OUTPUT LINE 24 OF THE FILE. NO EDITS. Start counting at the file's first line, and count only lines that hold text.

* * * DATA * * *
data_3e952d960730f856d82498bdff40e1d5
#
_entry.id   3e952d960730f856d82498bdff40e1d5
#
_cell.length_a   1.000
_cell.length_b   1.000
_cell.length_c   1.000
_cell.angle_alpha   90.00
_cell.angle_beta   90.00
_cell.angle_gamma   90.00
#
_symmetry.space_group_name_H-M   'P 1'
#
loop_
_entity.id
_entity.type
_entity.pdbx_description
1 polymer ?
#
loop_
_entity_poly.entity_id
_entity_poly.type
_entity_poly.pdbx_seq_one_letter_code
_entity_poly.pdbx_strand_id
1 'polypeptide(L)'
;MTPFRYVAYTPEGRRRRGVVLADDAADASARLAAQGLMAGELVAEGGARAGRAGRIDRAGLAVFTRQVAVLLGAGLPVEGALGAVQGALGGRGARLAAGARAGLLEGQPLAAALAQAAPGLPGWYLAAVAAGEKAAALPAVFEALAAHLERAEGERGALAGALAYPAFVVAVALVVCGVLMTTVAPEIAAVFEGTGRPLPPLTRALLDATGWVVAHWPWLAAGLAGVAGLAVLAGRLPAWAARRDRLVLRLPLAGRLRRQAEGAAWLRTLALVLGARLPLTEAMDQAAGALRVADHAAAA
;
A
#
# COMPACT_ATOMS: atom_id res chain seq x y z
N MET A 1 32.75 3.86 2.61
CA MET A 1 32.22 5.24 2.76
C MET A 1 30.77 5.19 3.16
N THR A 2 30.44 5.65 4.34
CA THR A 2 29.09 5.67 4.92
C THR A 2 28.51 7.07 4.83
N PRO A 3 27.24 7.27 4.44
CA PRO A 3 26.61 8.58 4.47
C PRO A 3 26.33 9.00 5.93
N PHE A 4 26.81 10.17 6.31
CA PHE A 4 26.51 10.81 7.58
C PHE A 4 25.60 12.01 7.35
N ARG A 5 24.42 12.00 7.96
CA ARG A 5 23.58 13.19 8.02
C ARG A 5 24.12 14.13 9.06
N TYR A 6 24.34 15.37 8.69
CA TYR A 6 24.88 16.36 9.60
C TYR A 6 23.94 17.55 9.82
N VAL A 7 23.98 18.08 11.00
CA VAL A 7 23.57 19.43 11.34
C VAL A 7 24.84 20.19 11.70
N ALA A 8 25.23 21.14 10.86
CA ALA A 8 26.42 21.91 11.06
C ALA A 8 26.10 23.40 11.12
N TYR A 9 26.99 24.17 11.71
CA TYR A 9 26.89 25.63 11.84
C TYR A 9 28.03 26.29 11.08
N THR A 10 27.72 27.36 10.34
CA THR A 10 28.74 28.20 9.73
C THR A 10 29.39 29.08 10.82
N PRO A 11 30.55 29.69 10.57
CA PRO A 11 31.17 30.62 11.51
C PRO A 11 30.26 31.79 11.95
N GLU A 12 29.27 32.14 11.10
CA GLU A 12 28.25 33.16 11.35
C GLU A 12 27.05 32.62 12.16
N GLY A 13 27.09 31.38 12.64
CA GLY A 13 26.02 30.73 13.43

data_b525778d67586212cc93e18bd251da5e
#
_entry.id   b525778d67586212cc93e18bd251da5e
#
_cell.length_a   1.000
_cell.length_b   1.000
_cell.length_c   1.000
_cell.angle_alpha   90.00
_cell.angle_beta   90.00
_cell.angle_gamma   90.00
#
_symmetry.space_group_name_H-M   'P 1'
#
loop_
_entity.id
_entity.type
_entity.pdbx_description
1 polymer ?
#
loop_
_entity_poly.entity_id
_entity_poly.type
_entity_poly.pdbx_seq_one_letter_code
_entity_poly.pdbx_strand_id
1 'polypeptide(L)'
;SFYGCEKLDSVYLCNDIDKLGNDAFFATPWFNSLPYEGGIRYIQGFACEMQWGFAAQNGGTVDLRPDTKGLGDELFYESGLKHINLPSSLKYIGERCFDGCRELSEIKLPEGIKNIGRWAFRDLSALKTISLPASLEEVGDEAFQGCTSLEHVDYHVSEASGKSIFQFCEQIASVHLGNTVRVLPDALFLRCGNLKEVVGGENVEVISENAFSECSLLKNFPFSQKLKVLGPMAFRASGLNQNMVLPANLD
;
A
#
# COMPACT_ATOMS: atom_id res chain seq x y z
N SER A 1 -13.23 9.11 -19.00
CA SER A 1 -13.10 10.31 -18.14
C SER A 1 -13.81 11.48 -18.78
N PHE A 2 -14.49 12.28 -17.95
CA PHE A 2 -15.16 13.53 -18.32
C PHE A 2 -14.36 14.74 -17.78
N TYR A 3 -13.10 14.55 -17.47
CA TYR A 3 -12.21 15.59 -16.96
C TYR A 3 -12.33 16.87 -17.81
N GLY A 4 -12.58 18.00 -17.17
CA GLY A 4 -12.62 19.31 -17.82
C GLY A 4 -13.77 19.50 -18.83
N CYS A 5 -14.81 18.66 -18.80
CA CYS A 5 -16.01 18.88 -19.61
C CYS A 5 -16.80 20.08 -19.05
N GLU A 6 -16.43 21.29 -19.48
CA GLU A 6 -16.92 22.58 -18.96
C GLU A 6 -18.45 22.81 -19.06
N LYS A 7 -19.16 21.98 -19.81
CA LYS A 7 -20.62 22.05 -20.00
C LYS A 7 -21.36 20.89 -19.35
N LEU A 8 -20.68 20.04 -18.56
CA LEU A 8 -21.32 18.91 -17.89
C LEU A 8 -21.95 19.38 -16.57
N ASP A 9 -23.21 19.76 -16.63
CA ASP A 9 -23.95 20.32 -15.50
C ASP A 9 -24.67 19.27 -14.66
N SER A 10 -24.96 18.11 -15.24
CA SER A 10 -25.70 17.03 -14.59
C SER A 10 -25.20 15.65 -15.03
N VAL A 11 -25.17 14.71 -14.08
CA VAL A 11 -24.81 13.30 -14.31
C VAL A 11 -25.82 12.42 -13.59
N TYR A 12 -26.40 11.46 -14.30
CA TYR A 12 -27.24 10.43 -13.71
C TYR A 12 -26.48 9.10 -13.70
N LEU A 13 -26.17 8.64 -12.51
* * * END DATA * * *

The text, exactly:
_entity_poly.pdbx_strand_id